Colorado dinosaur discovery – Ornithomimus

Ornithomimus skeleton for ostrich-like dinosaur
An Ornithomimus skeleton in a death pose is displayed at Canada’s Royal Tyrrell Museum. The ostrich-like dinosaur was first discovered in Lakewood. | Photo by Sebastian Bergmann /


A foot and a partial hand from an Ornithomimus was found in 1889 by George Cannon Jr. in sandstone off Morrison Road, southeast of today’s Carmody Park in Lakewood. Cannon was a student of Golden schoolteacher and amateur paleontologist Arthur Lakes, who is responsible for several key dinosaur finds near Golden.

Paleontologist Othniel Marsh named and described the ostrich-like dinosaur in 1890.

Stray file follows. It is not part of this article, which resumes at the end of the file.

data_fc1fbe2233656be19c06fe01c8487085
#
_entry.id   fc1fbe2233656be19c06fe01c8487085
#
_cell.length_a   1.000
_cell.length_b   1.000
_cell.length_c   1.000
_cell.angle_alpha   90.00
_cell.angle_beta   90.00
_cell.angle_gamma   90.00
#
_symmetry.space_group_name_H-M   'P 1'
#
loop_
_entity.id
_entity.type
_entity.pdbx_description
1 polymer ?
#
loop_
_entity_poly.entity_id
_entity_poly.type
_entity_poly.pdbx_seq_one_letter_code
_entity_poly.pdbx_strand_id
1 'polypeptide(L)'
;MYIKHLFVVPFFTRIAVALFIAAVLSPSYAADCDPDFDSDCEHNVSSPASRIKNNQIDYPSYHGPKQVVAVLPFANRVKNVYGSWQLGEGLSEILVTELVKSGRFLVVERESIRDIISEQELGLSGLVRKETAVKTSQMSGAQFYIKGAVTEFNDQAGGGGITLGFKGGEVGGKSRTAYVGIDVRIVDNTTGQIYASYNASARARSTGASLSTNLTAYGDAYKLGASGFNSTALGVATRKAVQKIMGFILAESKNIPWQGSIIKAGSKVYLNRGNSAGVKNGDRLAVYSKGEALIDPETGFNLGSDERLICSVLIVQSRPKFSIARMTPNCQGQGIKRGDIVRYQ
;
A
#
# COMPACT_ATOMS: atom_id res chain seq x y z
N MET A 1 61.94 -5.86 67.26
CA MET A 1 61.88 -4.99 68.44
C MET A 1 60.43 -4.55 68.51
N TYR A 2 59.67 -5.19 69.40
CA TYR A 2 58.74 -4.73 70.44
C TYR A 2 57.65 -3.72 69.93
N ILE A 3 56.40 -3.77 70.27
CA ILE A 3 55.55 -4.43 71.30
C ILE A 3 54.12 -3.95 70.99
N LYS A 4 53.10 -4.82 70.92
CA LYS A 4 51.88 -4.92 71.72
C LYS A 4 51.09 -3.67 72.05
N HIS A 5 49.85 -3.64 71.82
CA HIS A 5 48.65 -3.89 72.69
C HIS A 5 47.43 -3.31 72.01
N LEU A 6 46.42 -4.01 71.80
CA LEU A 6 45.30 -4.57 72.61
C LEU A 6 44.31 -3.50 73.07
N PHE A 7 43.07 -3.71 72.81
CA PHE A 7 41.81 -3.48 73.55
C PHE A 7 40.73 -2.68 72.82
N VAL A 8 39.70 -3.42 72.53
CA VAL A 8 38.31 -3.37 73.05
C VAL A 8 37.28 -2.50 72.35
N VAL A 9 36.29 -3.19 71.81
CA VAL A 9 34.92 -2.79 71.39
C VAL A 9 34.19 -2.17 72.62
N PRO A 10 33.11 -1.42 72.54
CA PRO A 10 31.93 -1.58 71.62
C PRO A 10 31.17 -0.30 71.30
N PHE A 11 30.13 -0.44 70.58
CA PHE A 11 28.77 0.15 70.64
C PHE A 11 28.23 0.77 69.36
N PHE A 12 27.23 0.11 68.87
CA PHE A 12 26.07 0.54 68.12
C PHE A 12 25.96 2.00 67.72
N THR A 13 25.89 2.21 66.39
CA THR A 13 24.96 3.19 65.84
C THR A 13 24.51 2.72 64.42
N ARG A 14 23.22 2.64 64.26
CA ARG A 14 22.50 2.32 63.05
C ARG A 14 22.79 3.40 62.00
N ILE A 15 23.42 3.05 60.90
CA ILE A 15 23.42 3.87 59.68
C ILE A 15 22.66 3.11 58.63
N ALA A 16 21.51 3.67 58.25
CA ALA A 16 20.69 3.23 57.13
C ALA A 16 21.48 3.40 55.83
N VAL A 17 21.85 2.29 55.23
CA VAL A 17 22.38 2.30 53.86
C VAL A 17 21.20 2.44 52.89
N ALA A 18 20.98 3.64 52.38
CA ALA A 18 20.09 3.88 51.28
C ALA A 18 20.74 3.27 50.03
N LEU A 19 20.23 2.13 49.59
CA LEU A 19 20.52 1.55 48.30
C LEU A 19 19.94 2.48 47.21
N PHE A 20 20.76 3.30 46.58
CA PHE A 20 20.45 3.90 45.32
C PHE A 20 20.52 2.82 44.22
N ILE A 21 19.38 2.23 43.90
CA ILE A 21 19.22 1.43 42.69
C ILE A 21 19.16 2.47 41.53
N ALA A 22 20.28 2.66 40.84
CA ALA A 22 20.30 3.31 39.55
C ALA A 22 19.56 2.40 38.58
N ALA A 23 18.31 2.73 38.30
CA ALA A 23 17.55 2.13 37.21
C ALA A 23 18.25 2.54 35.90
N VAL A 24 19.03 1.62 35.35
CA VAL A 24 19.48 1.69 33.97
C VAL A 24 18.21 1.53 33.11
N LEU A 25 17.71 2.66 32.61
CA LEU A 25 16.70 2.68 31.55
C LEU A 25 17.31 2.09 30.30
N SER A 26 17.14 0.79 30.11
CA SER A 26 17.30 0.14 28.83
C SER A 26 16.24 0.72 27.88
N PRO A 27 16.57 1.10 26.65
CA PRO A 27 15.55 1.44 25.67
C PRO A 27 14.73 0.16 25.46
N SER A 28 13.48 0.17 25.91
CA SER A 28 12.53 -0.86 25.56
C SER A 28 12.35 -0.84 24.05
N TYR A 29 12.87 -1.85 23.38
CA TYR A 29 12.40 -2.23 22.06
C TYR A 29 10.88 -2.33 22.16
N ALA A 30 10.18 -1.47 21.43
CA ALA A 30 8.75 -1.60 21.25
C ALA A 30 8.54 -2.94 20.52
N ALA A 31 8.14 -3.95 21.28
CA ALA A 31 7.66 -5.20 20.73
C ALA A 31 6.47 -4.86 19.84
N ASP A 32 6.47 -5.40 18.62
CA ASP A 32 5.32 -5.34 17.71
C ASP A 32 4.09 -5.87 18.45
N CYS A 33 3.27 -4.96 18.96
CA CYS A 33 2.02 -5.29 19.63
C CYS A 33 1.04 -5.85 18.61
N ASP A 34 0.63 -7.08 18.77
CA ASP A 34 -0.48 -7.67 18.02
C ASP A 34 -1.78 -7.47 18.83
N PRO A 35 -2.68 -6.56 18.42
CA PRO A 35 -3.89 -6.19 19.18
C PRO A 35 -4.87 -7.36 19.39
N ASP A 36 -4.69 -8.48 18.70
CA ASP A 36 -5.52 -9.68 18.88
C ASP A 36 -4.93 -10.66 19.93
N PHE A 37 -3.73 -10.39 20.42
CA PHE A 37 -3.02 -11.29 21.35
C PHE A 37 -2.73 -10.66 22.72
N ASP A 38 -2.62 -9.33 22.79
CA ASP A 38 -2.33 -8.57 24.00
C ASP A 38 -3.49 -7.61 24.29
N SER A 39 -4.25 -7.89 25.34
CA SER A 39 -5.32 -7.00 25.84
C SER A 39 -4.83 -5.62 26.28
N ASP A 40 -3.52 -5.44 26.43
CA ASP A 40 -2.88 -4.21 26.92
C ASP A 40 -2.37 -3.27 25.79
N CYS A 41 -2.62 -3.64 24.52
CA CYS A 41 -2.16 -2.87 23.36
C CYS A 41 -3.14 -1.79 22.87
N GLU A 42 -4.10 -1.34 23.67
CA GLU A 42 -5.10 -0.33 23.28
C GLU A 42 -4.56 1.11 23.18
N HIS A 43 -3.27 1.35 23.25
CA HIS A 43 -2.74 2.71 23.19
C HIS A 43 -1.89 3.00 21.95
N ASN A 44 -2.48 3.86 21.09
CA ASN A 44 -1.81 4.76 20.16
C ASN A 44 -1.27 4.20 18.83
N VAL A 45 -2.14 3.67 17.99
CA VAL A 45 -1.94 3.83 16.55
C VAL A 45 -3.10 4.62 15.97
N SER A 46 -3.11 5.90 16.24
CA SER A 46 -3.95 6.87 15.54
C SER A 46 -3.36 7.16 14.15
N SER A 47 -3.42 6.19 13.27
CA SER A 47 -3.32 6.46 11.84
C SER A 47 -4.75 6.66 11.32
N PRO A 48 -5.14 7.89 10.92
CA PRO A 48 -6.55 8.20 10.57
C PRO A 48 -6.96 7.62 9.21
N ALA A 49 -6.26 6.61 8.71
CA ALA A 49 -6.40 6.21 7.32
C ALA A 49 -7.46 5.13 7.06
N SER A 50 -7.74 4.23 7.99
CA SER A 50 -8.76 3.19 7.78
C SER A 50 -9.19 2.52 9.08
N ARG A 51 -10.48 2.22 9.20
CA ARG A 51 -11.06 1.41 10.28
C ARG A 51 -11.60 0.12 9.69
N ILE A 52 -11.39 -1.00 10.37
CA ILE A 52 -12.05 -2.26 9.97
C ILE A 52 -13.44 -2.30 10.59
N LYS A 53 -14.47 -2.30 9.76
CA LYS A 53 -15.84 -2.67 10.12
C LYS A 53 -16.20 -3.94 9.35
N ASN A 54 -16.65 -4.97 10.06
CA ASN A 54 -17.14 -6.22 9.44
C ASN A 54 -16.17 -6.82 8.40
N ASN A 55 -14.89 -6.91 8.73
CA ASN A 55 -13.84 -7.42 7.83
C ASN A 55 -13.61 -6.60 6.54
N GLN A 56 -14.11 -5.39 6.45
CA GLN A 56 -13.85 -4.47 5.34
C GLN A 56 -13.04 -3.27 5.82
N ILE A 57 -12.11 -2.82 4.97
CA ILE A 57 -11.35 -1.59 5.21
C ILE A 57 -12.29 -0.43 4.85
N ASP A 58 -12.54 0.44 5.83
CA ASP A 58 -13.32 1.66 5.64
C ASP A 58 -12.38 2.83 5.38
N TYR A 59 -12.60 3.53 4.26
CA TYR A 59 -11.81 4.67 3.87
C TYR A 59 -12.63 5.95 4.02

The Ornithomimus just dates back to the Cretaceous period about 100 million years ago.

The Ornithomimus was able to run swiftly on two long legs with feet that had three weight-bearing toes, and it had long, slender arms with sloth-like hands that may have allowed it to grab branches while eating plants. It resembled a bird with its long neck, elongated skull and toothless beak.

The sizes of the skeletons recovered over the years suggest that the dinosaurs range from 12 1/2 to nearly 16 feet in length and from 370 to 770 pounds.